The incredibly wet months of April and May brought good news to the Kansas wheat crop and as harvest approaches for more than 8 million acres, that is the thing most Kansans are focused on.
Behind the scenes, however, there is another important Kansas crop that is also being harvested about now. That crop, alfalfa, is also having a stellar spring thanks to the rains of April and May.
Hay merchandiser Roger Black, who works in Cowley County, says that it has been an exceptional year for yields, although first cutting quality suffered somewhat as it continued to be too wet for timely cutting.
There were also some problems with weevils.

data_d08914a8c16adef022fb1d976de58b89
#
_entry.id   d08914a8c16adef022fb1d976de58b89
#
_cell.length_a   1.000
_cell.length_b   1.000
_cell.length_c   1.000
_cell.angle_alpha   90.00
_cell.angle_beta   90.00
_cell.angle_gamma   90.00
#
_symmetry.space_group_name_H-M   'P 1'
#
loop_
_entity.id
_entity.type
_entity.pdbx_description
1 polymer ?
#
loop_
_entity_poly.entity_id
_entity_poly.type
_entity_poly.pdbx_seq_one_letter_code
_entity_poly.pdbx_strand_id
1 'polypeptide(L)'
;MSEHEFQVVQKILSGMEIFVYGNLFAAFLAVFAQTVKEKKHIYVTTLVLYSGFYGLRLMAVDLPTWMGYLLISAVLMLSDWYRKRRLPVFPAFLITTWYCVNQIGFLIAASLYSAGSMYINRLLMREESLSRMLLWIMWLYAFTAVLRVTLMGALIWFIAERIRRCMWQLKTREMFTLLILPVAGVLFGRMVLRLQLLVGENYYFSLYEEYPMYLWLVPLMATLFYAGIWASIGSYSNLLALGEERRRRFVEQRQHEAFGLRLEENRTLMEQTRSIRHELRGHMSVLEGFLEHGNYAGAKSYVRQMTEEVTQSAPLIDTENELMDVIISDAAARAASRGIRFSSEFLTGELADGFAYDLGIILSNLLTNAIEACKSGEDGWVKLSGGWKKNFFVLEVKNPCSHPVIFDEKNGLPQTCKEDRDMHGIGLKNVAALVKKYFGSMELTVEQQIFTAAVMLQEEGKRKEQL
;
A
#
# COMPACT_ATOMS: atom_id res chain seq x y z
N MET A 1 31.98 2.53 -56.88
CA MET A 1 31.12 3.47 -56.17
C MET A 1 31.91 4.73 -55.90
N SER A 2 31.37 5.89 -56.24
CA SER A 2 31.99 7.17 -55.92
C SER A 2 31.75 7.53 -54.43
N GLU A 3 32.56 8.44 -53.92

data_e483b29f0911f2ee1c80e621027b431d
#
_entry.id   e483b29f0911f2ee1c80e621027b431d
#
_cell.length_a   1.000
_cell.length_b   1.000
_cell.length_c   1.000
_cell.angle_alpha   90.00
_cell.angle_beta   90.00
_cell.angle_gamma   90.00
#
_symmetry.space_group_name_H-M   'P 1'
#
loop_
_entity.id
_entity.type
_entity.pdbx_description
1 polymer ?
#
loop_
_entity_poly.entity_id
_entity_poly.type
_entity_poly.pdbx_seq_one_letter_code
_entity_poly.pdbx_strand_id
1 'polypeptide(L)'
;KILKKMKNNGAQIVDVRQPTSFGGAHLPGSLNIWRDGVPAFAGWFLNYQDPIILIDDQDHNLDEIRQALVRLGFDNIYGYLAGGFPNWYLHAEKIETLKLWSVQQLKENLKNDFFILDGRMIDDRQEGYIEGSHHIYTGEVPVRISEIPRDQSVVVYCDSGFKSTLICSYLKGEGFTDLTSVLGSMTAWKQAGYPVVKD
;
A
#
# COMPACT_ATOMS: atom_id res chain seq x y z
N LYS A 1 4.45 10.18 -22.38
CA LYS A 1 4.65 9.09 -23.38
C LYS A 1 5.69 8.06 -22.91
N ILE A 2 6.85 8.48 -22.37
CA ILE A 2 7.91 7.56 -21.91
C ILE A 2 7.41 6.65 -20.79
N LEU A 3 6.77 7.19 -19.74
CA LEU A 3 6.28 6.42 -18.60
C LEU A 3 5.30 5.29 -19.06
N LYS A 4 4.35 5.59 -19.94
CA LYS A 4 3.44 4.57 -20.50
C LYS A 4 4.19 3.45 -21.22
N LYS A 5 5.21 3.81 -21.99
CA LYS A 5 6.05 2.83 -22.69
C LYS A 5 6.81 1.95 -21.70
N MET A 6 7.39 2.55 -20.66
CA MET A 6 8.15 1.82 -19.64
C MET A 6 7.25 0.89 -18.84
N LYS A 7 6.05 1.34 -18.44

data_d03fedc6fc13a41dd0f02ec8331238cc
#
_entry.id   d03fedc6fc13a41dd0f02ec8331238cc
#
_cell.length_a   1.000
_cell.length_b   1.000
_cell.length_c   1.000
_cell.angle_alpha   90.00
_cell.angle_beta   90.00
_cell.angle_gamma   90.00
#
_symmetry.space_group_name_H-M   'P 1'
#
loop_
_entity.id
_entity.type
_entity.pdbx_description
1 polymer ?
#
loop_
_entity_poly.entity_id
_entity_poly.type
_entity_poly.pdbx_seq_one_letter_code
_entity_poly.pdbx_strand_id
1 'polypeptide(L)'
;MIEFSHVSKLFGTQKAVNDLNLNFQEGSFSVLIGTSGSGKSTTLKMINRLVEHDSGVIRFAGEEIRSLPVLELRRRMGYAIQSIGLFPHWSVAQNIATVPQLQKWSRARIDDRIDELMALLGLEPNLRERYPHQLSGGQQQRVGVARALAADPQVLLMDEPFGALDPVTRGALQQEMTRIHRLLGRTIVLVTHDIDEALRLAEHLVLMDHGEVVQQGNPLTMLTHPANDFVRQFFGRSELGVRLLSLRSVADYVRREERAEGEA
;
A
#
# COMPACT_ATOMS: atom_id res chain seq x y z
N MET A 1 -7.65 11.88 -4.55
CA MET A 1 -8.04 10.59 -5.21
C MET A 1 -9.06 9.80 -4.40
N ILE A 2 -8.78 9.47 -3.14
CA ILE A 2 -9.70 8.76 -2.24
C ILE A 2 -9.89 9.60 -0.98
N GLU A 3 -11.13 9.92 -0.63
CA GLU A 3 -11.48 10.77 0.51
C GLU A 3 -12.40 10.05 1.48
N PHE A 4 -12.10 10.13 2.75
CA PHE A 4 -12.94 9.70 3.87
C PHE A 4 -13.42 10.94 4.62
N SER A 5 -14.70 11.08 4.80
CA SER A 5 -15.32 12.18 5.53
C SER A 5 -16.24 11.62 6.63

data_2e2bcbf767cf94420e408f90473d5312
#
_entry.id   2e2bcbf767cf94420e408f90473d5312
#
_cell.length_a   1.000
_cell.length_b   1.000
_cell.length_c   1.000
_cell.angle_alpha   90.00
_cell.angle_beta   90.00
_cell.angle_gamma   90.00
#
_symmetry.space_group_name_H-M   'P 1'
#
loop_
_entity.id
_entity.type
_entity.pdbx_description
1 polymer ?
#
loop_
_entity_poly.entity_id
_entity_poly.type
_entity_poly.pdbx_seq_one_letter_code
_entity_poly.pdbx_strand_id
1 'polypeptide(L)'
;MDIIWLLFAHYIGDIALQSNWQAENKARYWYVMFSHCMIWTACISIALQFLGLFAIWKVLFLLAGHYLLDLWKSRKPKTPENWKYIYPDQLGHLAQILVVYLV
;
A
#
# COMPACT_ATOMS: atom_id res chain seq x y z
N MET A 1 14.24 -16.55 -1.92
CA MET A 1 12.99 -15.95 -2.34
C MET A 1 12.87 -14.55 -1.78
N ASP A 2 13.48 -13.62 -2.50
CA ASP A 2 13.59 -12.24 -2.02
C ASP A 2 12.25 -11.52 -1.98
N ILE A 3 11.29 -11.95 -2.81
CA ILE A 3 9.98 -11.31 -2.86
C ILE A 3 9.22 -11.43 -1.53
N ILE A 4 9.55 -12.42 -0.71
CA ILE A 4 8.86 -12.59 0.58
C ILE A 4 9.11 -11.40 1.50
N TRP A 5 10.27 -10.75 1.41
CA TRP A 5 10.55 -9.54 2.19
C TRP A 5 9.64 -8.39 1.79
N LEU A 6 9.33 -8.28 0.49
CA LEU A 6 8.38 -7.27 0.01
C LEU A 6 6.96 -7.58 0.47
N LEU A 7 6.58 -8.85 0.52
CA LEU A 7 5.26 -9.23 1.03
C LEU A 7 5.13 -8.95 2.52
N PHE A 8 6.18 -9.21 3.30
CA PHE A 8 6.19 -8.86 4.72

"Some people had to spray twice to eliminate weevils," he said. "But the growth was phenomenal. I some cases, there wasn't a chance until it was too much. And that hurt quality on the first cutting. But the second cutting which is coming in now is absolutely awesome. It's good quality and good yield and just great."
Some farmers saw yields of one and a half tons to the acre, he said.
Going forward, Black says that the big infusion of moisture into the subsoil will benefit the alfalfa crop.
"This is shaping up to be a terrific year for hay," Black said, noting that prairie hay is also flourishing in the wet conditions and will likely see better yields than it has for the last several seasons.
Prices are sharply down from 2015 according to the most recent USDA price reports. In April of 2015 all hay was going for $125 a ton, compared to $90 this year and alfalfa was down from $132 a ton in 2015 to $105 this year.